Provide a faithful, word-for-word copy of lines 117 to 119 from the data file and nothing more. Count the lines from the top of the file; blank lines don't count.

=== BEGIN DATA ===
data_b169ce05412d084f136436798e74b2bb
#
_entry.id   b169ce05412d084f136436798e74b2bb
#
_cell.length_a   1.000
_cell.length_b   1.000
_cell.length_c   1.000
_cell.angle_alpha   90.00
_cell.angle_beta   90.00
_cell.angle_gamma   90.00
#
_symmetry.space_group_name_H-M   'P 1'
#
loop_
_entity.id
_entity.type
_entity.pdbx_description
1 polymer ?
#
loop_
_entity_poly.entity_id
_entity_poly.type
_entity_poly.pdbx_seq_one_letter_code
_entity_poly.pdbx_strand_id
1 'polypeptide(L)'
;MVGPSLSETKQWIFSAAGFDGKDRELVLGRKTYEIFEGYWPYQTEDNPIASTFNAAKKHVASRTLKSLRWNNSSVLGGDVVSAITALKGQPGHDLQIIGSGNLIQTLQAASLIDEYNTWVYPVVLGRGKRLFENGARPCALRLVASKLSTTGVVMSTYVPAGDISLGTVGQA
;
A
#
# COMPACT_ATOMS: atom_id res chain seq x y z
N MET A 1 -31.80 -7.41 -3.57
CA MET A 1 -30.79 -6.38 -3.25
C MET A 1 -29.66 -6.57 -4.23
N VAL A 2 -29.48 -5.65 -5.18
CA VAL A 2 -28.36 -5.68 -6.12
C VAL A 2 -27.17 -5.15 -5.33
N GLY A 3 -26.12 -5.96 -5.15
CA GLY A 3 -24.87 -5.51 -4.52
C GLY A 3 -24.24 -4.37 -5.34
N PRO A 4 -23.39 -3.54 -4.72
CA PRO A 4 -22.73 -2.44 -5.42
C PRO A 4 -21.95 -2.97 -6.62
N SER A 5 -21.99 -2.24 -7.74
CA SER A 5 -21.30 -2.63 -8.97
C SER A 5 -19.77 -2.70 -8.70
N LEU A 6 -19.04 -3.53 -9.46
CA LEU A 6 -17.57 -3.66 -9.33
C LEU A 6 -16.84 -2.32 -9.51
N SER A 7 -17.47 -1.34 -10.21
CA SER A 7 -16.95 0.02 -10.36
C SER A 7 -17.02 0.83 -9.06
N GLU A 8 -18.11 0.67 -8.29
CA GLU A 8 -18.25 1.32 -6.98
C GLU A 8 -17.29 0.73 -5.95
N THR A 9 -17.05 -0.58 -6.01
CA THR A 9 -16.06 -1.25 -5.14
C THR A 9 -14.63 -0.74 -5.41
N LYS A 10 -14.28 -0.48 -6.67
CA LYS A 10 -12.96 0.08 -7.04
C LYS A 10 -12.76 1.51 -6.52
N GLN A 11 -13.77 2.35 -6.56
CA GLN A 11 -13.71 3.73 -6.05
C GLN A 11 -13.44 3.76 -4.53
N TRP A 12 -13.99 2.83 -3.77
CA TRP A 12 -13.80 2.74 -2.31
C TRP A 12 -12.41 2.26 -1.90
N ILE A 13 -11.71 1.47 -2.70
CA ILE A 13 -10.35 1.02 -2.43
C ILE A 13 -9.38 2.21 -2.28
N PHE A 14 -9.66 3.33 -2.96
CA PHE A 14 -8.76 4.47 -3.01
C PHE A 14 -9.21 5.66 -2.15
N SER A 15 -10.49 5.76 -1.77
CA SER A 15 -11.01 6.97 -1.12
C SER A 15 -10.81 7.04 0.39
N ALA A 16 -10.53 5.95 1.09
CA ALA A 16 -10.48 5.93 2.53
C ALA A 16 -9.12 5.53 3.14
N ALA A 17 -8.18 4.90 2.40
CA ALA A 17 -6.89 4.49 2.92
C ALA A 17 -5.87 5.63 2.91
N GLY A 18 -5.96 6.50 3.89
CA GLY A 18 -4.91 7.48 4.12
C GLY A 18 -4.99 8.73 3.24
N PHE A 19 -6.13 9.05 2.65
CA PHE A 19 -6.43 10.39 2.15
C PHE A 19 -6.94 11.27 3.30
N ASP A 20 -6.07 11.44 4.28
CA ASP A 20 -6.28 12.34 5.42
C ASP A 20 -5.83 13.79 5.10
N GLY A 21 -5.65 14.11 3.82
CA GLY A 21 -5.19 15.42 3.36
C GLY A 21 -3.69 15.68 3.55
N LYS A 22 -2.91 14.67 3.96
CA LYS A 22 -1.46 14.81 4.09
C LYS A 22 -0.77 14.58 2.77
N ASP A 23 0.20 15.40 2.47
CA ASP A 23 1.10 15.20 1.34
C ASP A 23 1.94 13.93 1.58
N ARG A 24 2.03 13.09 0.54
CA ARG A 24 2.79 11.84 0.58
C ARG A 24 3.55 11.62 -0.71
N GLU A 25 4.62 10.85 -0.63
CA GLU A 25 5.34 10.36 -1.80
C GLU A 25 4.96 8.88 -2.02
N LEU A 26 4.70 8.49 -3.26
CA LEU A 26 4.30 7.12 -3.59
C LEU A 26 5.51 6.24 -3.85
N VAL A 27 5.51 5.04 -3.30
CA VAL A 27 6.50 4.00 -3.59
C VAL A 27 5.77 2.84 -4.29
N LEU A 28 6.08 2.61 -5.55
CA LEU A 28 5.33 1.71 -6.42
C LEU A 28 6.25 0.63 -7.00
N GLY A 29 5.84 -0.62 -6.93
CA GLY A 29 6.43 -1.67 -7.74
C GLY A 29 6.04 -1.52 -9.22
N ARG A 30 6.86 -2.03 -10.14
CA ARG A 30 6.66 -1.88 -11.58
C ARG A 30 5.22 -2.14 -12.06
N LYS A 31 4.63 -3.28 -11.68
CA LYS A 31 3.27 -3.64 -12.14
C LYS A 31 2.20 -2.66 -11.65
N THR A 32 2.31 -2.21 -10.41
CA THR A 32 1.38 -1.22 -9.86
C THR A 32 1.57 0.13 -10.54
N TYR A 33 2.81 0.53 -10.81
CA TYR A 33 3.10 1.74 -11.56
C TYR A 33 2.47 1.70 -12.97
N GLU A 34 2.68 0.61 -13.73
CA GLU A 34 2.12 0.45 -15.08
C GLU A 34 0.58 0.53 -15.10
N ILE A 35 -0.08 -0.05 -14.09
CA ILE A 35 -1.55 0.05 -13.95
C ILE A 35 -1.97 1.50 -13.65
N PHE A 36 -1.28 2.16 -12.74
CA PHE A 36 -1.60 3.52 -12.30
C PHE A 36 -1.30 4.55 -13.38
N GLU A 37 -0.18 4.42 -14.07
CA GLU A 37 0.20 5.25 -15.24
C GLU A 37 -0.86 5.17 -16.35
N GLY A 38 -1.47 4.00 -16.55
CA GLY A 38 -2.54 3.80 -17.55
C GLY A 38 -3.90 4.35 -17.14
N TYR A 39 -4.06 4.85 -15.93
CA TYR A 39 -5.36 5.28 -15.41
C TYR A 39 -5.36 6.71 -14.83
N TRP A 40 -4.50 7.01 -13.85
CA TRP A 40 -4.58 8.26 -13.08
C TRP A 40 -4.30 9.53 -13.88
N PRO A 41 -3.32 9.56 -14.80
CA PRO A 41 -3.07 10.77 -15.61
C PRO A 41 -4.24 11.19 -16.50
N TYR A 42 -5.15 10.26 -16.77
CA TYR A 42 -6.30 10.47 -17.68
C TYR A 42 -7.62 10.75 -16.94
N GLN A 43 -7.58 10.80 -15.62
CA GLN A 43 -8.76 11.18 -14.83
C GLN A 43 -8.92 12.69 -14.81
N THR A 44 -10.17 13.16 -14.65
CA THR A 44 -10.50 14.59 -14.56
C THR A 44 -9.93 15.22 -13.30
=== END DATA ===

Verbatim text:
C GLY A 29 6.04 -1.52 -9.22
N ARG A 30 6.86 -2.03 -10.14
CA ARG A 30 6.66 -1.88 -11.58